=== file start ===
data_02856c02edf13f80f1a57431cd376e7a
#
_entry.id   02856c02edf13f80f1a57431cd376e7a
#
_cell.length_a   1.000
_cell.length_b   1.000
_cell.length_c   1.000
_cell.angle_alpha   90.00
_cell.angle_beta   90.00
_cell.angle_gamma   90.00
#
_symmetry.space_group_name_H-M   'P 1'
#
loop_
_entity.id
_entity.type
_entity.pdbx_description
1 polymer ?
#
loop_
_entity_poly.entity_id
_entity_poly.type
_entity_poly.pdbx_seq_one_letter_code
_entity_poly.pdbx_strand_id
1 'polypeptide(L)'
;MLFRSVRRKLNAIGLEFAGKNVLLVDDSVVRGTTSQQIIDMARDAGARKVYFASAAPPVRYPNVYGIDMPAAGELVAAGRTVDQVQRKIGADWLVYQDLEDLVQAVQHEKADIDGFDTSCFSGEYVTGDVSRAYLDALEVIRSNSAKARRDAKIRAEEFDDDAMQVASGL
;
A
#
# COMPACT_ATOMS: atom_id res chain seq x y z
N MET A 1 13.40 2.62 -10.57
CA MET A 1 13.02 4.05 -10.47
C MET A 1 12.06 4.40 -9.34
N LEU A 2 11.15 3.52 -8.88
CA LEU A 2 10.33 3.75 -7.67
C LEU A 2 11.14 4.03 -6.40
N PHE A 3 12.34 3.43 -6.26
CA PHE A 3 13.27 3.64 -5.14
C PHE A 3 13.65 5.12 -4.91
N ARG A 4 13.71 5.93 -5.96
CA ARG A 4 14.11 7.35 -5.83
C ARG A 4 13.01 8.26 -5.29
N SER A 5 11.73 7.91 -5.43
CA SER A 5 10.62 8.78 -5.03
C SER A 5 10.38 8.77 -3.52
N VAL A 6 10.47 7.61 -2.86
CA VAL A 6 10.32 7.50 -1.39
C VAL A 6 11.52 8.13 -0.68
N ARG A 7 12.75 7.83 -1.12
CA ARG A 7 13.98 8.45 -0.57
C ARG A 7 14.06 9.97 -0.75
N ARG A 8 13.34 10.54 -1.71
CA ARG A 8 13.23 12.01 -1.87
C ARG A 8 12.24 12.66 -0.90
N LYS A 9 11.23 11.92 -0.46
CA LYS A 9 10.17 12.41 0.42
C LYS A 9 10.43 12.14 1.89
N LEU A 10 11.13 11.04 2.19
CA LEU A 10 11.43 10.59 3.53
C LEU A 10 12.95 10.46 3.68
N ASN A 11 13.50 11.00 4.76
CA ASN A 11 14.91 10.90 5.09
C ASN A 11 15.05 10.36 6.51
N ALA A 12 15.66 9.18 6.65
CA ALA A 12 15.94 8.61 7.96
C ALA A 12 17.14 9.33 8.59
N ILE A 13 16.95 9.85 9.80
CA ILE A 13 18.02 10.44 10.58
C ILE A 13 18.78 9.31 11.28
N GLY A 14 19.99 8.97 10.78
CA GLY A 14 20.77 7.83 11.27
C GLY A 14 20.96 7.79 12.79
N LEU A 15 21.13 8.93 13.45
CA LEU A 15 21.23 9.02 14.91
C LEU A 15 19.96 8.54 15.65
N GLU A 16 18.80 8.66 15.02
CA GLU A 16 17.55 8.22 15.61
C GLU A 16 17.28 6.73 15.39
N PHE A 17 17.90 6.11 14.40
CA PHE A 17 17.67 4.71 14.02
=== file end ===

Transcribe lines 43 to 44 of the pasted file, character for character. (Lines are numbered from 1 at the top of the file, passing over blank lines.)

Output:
N SER A 5 11.73 7.91 -5.43
CA SER A 5 10.62 8.78 -5.03